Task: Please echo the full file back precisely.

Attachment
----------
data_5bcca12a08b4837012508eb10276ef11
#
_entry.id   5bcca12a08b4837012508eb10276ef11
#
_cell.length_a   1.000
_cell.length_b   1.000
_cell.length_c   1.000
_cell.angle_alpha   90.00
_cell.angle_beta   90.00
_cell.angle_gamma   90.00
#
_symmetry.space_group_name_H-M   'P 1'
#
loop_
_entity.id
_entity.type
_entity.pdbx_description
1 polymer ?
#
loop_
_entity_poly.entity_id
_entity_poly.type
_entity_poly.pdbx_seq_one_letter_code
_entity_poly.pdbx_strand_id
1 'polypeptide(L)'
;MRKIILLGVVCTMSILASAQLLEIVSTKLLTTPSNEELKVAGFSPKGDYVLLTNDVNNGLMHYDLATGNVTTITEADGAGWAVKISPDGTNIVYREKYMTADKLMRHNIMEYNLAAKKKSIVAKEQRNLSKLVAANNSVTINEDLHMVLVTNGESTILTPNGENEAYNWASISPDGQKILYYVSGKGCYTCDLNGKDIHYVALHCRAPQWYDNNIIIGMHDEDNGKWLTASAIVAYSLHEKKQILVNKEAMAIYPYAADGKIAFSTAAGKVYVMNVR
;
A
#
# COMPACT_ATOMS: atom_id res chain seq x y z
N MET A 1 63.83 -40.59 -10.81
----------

data_5bcca12a08b4837012508eb10276ef11
#
_entry.id   5bcca12a08b4837012508eb10276ef11
#
_cell.length_a   1.000
_cell.length_b   1.000
_cell.length_c   1.000
_cell.angle_alpha   90.00
_cell.angle_beta   90.00
_cell.angle_gamma   90.00
#
_symmetry.space_group_name_H-M   'P 1'
#
loop_
_entity.id
_entity.type
_entity.pdbx_description
1 polymer ?
#
loop_
_entity_poly.entity_id
_entity_poly.type
_entity_poly.pdbx_seq_one_letter_code
_entity_poly.pdbx_strand_id
1 'polypeptide(L)'
;MRKIILLGVVCTMSILASAQLLEIVSTKLLTTPSNEELKVAGFSPKGDYVLLTNDVNNGLMHYDLATGNVTTITEADGAGWAVKISPDGTNIVYREKYMTADKLMRHNIMEYNLAAKKKSIVAKEQRNLSKLVAANNSVTINEDLHMVLVTNGESTILTPNGENEAYNWASISPDGQKILYYVSGKGCYTCDLNGKDIHYVALHCRAPQWYDNNIIIGMHDEDNGKWLTASAIVAYSLHEKKQILVNKEAMAIYPYAADGKIAFSTAAGKVYVMNVR
;
A
#
# COMPACT_ATOMS: atom_id res chain seq x y z
N MET A 1 63.83 -40.59 -10.81